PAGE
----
With the increasing corona numbers, concerns about renewed school closings are growing. Brandenburg is currently considering lifting compulsory schooling. In fact, the incidences are particularly high among high school students. The incidence of 10 to 19 year olds nationwide is almost 600.
“The under-15-year-olds are just as hot as the under-35-year-olds”
But what is actually behind this almost 600? What role do schoolchildren play in the current pandemic? Jan Mohring, mathematician at the Fraunhofer Institute in Kaiserslautern, said in the Dlf that the high numbers among schoolchildren are also due to the fact that in the age group from 0 to 14 the detection rate is twice as high as in the following age group of 15 to 34 Year olds. “That means that the young children are not the drivers, they are simply discovered more strongly,” says Mohring.
The interview in full:
Jan Mohring: Yes, I have to go into a bit of a start at how we answer such questions. And with our models we always try to simulate reality, that is, we have model parameters there and we turn them around until our predicted spread dynamics spits out the same reported cases as those that also occur at the RKI. And the essential model parameters there are of course the contact rates between the different age groups, vaccination rates, things like that, but also, very importantly, the detection rate per age group. Yes, and then something really interesting comes out of it.
“The young children are not the drivers”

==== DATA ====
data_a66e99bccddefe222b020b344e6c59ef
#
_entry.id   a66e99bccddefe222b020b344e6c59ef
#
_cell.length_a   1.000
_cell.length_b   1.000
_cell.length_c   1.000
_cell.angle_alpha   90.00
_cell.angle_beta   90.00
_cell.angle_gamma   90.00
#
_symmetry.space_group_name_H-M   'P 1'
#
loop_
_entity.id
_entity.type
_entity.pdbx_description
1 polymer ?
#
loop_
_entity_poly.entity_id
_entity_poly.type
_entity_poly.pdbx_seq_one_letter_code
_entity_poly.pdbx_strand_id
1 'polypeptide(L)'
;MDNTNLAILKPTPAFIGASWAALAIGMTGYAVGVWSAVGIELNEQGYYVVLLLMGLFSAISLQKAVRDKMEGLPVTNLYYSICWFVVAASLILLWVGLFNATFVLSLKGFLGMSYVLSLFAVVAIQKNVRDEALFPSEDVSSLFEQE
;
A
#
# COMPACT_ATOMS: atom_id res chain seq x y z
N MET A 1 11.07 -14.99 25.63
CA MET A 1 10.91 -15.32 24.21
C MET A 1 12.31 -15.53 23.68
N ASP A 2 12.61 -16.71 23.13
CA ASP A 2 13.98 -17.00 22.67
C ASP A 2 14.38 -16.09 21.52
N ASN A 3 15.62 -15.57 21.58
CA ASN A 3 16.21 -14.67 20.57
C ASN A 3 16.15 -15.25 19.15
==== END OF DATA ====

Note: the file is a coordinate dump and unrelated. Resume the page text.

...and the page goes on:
If you look at the reported figures, you can clearly see that in the age group 0 to 14, the infection rate is about twice as high as in the following age group, the 15 to 34 year olds. And the obvious thought would then be, okay, the unvaccinated children, these are the drivers of the pandemic. But if we now look at what our model is spitting out, that says a different reason, namely that the detection rate is twice as high among the boys as in the following age group. In other words, the young children are not the drivers, they are simply discovered more strongly, and that is the reason.
Kathrin Kühn: This means that we cannot simply compare the incidences between these age groups so one-to-one.
“Pupils are tested much more often”
Mohring: Yes, exactly, because the incidences always relate to the reported figures, and if many more are discovered in one age group, then they have a higher incidence, although in fact it is not spreading more widely among these sections of the population. So you mustn’t always rely on what is reported, but you always have to consider what is actually boiling under the surface? And there it shows: This is simmering with the under-15-year-olds as well as with the up to-35-year-olds. There is hardly any difference. Just the boys, they are discovered much more often because they are tested much more intensely.
More on the subject of mandatory vaccinations
Bold: You are now addressing the school tests, so that nowadays the younger generation is actually being screened everywhere.
Mohring: Yes it is. In some federal states that had been suspended. So in Thuringia, for example, it was suspended two weeks after the summer vacation, which wasn’t so great. In Rhineland-Palatinate, the test rate has now been reduced from twice a week … The last week was then reduced to just once. That wasn’t great either. But overall it is like this: students are tested far more often than the rest of society, so it is a good indicator of what is actually seething beneath the surface. And there is just very important: only the unvaccinated are actually tested, unlike in the past. So in the past all children were unvaccinated and they were all tested, that was a super monitor, what really happens, now it’s just a limited monitor because we really only see the unvaccinated and the vaccinated children who are not now tests more, they can have it too. Therefore, from my point of view, it is rather a bit disastrous that you only test the unvaccinated.
“The more I test, the better it is”
Bold: What advantage could that give us if all children and adolescents in the age group are tested again? Do your models possibly also see positive effects here?